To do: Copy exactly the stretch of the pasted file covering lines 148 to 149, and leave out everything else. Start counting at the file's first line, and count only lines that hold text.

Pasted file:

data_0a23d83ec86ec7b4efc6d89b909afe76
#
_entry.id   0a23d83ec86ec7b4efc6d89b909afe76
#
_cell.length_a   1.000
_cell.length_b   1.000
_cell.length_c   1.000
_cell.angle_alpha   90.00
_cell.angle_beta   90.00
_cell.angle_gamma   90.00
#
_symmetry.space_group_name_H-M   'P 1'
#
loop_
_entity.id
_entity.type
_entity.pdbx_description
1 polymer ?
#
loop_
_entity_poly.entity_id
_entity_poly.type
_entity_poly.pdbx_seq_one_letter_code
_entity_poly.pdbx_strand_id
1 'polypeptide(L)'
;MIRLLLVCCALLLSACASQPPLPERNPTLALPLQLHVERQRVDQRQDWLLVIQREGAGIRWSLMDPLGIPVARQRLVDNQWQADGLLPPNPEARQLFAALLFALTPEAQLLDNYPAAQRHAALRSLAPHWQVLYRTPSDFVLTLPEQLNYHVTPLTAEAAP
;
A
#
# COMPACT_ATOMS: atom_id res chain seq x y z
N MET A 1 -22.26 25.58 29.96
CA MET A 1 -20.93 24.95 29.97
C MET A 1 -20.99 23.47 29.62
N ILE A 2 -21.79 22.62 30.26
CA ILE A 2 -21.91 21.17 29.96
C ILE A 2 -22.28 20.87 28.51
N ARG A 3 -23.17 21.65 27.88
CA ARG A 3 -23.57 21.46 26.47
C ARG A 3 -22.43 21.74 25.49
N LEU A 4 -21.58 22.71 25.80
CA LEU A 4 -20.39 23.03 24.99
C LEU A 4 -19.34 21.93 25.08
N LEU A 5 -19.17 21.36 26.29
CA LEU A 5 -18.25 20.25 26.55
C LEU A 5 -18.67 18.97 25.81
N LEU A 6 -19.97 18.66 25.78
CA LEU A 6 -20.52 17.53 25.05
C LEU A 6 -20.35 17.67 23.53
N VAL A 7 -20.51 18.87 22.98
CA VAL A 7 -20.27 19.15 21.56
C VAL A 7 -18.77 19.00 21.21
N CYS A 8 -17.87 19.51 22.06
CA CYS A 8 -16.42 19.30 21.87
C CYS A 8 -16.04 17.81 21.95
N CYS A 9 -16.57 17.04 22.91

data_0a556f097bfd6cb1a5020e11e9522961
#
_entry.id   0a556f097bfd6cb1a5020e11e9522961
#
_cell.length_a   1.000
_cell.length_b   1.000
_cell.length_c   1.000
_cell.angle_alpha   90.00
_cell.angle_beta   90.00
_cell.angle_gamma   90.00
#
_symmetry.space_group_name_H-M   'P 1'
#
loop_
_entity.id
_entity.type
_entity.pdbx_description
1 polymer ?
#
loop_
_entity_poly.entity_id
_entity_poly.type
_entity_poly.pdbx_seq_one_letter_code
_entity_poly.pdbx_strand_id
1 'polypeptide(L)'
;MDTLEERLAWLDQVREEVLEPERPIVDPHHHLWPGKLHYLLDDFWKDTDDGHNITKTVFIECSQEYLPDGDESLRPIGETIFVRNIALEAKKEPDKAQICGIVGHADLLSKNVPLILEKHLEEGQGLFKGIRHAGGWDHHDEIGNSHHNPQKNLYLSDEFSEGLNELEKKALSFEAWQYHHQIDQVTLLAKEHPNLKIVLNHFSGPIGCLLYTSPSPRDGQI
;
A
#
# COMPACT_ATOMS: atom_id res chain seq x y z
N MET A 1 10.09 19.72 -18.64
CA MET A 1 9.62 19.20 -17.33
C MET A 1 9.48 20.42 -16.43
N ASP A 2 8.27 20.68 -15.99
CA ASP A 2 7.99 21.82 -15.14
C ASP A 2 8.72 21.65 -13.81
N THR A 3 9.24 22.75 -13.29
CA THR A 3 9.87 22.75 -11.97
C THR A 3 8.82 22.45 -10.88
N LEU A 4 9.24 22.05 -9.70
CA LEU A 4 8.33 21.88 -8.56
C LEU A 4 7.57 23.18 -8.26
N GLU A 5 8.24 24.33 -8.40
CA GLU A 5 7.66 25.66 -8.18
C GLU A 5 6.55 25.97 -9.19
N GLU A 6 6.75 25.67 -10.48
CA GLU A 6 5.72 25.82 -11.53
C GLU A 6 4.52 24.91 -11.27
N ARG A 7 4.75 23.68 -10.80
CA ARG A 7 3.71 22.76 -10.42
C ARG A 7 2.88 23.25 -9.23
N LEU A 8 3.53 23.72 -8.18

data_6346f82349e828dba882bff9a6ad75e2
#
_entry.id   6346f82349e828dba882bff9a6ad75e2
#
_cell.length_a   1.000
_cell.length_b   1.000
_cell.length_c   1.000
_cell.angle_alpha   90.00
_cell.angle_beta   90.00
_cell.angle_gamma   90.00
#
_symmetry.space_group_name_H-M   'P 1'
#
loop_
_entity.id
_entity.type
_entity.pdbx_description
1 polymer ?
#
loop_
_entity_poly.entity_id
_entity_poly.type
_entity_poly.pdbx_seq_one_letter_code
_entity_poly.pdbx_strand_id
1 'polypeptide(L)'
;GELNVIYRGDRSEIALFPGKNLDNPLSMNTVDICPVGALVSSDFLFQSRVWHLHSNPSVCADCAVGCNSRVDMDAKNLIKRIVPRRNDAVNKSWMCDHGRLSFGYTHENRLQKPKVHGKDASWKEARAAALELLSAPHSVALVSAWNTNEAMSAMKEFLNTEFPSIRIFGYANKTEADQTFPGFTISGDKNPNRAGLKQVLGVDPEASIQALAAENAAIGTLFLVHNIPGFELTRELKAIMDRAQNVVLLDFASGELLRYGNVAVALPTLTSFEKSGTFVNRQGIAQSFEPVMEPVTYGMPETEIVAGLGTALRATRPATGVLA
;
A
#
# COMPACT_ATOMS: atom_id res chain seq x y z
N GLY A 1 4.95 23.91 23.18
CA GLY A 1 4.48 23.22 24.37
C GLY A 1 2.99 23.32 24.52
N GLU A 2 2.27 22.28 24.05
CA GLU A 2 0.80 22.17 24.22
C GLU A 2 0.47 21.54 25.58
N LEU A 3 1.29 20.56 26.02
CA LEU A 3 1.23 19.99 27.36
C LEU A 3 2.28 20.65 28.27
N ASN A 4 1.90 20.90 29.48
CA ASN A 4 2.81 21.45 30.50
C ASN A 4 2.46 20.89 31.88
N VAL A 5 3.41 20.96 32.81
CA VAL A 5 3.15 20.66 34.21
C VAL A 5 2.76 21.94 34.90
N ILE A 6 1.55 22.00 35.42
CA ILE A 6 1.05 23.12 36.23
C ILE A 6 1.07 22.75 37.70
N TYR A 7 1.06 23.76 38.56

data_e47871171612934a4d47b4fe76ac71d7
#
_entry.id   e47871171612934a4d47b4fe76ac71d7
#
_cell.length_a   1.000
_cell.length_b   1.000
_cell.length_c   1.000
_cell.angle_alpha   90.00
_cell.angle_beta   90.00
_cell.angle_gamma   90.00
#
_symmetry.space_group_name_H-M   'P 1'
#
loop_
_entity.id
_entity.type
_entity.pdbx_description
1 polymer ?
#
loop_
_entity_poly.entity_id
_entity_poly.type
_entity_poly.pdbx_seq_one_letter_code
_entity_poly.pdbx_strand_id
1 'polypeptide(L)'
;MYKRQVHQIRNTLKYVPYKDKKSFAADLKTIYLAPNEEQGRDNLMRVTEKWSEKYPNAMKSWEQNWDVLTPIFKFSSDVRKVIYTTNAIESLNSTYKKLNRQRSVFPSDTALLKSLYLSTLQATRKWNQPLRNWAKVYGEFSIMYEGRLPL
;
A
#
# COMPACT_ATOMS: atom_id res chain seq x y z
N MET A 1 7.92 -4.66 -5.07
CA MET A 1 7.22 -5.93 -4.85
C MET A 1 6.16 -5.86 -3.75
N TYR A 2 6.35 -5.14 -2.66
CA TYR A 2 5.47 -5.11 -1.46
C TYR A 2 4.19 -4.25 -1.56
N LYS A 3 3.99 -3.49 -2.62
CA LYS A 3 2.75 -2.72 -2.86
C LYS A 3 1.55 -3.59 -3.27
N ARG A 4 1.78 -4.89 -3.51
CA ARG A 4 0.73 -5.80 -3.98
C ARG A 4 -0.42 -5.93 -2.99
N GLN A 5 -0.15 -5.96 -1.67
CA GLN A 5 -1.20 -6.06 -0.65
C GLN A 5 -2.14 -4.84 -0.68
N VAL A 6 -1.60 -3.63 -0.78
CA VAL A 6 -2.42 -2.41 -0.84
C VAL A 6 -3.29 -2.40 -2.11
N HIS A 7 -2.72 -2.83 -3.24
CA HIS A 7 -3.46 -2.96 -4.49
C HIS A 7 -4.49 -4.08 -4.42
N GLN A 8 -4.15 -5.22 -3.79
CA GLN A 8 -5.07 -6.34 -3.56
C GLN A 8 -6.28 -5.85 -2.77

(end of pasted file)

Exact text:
CA ASN A 4 2.81 21.45 30.50
C ASN A 4 2.46 20.89 31.88